• California: Attorney general candidate Eric Early (R)
  • Florida: Gov. Ron DeSantis (R), gubernatorial candidate Charlie Crist (D), and Lt. Gov. Jeanette Nuñez (R)
  • Maryland: Gubernatorial candidate Dan Cox (R)

DeSantis was the only executive whose full slate of candidates won. Across all 106 endorsements, candidates had a 56.6% success rate.



Four top-100 mayoral offices changed party control in 2022

Twenty-four of the 100 largest U.S. cities by population held mayoral elections in 2022. Mayoral offices changed partisan control in four of those races, resulting in no net change in the number of offices held by Republicans and Democrats. Once all mayors elected in 2022 are sworn in, Democrats will hold 62 top-100 mayoral offices, Republicans will hold 26, independents will hold three, and nonpartisan mayors will hold seven. One current mayor and one mayor-elect have not responded to Ballotpedia’s inquiries about their partisan affiliation.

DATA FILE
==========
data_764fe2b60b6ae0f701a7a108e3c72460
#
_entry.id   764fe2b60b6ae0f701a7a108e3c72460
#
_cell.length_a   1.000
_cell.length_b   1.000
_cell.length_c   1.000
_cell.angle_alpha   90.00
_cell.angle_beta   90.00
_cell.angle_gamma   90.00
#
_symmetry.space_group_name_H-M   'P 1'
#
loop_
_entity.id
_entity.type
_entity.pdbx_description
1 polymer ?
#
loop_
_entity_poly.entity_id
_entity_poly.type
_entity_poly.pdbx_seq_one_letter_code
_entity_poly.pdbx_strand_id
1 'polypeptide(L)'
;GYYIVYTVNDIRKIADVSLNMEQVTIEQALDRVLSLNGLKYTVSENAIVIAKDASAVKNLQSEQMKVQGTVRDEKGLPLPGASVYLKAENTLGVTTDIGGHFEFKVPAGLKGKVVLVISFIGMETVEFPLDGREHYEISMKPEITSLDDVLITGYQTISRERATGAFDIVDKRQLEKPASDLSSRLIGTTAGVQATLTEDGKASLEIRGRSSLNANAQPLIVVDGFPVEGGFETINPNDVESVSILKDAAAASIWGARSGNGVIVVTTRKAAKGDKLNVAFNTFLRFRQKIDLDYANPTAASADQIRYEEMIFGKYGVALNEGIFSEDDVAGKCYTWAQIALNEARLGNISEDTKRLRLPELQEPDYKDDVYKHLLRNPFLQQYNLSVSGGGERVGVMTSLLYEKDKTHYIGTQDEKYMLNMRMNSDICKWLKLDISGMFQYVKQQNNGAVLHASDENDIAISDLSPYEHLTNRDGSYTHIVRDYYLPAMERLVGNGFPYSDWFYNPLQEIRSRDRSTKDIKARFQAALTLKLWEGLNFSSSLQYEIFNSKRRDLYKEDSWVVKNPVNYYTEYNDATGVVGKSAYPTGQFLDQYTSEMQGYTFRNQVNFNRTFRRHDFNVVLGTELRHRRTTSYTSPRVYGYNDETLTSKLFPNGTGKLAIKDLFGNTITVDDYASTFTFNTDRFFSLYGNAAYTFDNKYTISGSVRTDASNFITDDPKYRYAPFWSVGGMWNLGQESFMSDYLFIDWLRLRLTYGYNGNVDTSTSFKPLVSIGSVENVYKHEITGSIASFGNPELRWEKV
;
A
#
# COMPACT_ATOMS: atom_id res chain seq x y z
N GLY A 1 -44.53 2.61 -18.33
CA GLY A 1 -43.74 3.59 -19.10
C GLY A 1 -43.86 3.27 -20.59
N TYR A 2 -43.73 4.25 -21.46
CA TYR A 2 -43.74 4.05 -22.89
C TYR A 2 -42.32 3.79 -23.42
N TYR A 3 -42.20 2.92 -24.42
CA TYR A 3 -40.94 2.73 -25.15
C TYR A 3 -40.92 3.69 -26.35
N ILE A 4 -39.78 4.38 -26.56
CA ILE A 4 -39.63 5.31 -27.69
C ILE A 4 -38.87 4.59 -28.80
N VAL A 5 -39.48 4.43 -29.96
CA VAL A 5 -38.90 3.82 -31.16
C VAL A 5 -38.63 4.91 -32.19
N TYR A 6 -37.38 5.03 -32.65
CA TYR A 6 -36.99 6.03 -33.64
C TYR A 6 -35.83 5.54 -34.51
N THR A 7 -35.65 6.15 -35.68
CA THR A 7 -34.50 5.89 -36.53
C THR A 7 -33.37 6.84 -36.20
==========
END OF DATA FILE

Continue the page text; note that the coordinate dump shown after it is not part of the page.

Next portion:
Mayoral offices in the following cities flipped as a result of the 2022 elections:

  • In Anaheim, California, Ashleigh Aitken (D) defeated Acting Mayor Trevor O’Neil (R) and two other candidates on Nov. 8. Former mayor Harry Sidhu (R) resigned in May 2022.
  • In Chula Vista, California, City Councilman John McCann (R) defeated Ammar Campa-Najjar (D) in the election to succeed term-limited mayor Mary Salas (D) on Nov. 8.
  • In Henderson, Nevada, Michelle Romero (R) was elected to succeed incumbent Debra March (D), who ran for lieutenant governor of Nevada. Romero won the June 14 primary outright with 76% of the vote.
  • In North Las Vegas, Nevada, City Councilwoman Pamela Goynes-Brown (D) defeated state Sen. Patricia Spearman (D) in the election to succeed outgoing mayor John J. Lee (R) on Nov. 8. Lee was first elected mayor in 2013 as a Democrat and switched parties in 2021.

In Laredo, Texas, Victor Treviño defeated Mercurio Martinez III in the Dec. 17 runoff to succeed outgoing mayor Pete Saenz (I). Ballotpedia has not been able to determine Treviño’s partisan affiliation.